Theater / Concerts, Minneapolis
I attended events at the old Guthrie theatre back in the early 60s. The picture on top is of the original building, which will be replaced in by a new theater on the riverfront. At that point this building will be demolished for an extension of the Sculpture Garden.
This is a street advertisement for their current [Sept 2004] production of Arthur Miller's "The Death of a Salesman"
TC Tix is a company that sells discount tickets to various events around town. Discounts are offered for theater, dance, comedy clubs, concerts and sometimes sports events.
You can find tix available for half price, or two-for-one. It's a great option for those on a budget! Listings generally change daily so you can't plan ahead but you can just pick up one night and go out on the town. Check out the offerings on their website http://www.minneapolis.org/tctix/ and be aware of the hours the ticket booth is open.
Before you pay full price be sure to check this one out. I've been able to see a basketball game, the broadway musical RENT, Aerosmith in concert, Camelot at a dinner theater, the Black Nativity dance production the week before Christmas...all at half price and with pretty decent seats each time. I love to go out to these things but could never afford the full price.
Dress Code: Varies depending upon the event.
This modern hall is home for the Minnesota Orchestra. The building is next to Nicollett Mall and Peavy Plaza.
In addition to classical concerts the hall hosts many other musical events including popular music and jazz. Please check the link below for the schedule.
---Every year, in the middle of July (unfortunately usually when my family vacation is too), twelve bands play on two stages over two nights in the Basilica Block Party at the Basilica of Saint Mary in Minneapolis. It attracts quality artists like Marc Cohn, Big Head Todd & The Monsters, Indigenous, Everything, Hootie & The Blowfish, and Los Lobos.
---Three bands play on each stage each night, starting with some good lesser known bands and working up to headliners. Bands play on both stages at the same time, so you might have to choose between two great bands that you want to see, but the times are a little staggered, so you could catch part of each.
---During the first bands there aren't very many people and you can lay back on the grass in the sun. It gets more crowded with the second bands, and by the last band it's packed solid with thousands of people. At a point before or during the second band, when the first person decides to go stand up against the stage, many others will follow and rush up there to get a good spot, so if you want a great spot up front, get there early and either be the first one up there or be ready for the rush. I've been up front each time and it's great. Also, keep your spot, people will be trying to squeeze up to the front.
---There are food, t-shirt, souvenir and other type stands too. After the concerts you can buy CD's of the bands you saw.
---Most of the parking is in the Dunwoody Institute parking lot and overflows and packs full, so get there early or you might have trouble finding a place to park.
---It has been sponsered by Cities97 (97.1 FM, a great radio station), and benefits things like the church's restoration. I've gotten my tickets at Borders book store. Tickets have been $40 for both nights and $25 for one night, and it's well worth it.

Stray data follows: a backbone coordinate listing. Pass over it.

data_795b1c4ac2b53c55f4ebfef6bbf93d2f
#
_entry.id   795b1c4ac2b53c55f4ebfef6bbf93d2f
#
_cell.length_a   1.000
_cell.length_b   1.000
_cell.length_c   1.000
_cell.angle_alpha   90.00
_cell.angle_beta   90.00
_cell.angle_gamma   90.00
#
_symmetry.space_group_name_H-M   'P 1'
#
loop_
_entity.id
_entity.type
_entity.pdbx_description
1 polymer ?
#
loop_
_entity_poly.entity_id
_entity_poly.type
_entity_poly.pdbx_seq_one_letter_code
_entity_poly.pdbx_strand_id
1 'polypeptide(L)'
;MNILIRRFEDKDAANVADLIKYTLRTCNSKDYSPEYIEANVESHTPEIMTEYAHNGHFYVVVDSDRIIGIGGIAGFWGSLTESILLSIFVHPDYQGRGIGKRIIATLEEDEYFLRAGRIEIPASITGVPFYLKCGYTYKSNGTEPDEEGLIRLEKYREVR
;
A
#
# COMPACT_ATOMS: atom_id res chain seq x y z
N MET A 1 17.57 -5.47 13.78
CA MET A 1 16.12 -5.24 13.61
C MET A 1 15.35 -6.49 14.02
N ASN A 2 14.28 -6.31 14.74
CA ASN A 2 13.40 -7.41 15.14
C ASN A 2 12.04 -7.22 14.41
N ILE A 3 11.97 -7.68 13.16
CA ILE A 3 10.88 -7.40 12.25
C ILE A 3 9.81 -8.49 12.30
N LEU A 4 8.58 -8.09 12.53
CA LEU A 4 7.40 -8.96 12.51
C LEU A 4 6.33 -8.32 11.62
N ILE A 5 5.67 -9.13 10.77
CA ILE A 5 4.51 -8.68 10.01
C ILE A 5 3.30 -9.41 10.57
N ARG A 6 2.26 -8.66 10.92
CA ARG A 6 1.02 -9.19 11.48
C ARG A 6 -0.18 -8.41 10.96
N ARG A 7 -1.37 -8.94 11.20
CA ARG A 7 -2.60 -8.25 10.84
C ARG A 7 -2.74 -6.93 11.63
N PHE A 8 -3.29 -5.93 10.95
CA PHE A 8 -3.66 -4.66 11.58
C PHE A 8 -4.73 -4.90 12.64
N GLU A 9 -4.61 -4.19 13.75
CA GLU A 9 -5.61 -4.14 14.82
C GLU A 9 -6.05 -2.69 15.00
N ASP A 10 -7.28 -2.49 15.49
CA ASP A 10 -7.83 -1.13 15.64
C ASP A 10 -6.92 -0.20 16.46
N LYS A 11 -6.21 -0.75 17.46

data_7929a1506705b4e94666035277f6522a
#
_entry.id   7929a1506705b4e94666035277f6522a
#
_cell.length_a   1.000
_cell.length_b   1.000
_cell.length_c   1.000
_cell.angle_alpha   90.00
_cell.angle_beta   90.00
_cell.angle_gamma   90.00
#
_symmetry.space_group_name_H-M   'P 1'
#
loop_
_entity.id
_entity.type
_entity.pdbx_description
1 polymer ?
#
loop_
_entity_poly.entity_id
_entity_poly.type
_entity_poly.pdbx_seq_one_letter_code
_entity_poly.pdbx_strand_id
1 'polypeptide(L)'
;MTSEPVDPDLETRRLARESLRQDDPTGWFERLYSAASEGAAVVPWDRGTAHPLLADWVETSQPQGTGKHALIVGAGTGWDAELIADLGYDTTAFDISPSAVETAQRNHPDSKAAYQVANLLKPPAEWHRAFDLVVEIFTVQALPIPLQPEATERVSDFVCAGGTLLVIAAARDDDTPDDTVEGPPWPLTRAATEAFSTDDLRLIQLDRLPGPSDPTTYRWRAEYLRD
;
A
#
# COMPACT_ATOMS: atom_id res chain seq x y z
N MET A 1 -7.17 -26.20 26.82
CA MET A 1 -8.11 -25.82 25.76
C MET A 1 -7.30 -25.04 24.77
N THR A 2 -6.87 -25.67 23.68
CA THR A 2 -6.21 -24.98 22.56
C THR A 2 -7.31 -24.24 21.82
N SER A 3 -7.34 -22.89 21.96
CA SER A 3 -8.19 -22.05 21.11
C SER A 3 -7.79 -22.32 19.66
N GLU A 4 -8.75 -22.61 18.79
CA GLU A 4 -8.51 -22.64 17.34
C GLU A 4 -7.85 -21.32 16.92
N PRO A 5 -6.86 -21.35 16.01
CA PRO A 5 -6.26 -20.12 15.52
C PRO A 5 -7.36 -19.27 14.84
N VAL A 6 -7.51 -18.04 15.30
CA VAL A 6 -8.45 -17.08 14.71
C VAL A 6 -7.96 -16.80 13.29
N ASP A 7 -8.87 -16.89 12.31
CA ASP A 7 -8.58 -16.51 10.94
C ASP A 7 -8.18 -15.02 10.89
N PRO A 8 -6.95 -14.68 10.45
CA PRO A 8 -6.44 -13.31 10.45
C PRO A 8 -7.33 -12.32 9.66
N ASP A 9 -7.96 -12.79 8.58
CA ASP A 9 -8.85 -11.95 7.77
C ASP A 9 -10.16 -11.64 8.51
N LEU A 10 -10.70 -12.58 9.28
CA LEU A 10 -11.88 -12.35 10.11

Dress Code: ---It's outdoors, so be prepared for rain or cold. A warm rain jacket should take care of that, or whatever you think you need, depending on the forecast. A lumbar pack is a good idea for keeping things you bring close to you when it's crowded.
---Cameras are not allowed, and if they will confiscate your camera and/or film if they see them. I didn't know this the first time until I was inside, and I was actually right up front and out in the open taking pictures, so they must have thought I was press or something. I did sneak some pictures of Hootie and other bands when it was crowded, but I wouldn't recommend it now because they've gotten more strict about cameras and I've seen plenty of people caught taking pictures, so just forget about the pictures and enjoy the music and everything else.
This is a small theatre with local actors/actresses who perform live improv. Becuase of its small size and energy every show is an experience. The shows are clean but still edgy so any age can enjoy. It's especially nice for the 16-20 crowd because there's no age limit. I spent many a weekend watching the shows.
Dress Code: Anything goes
Four floor night club complete with drag shows, dancers, and good times. Gigantic gay dance club, welcoming all to the consternation of the MN Queer Nation. The only all-male strip show in town is here, as are packed dance floors with folks of all stripes. Eight bars and many dance floors; karaoke some nights, drink specials most nights. They have nightly drag shows in the La Femme Lounge. It was way out in the open when even the progressive, gay Twin Cities were not. Lots of parking, lots of flirting, some glamour. My friends and I go here for a fun time...You definitely don't have to be gay to enjoy it.
Dress Code: ANYTHING!!!
Acme Comedy Co.
Famous and not-so-famous comics work the crowd here. Best stand-up venue in the Cities, according to both comics and patrons alike. Dinner next door at Sticks, their restaurant, and decent drinks at the tables. They have night where locals can try thier hand at comic relief...My uncle had a great time doing that.
Triple Espresso is a locally produced act that is now global. It's a clean, fun show about three performers meeting up after 25 years and get into the history of the three. Lots of fun!!!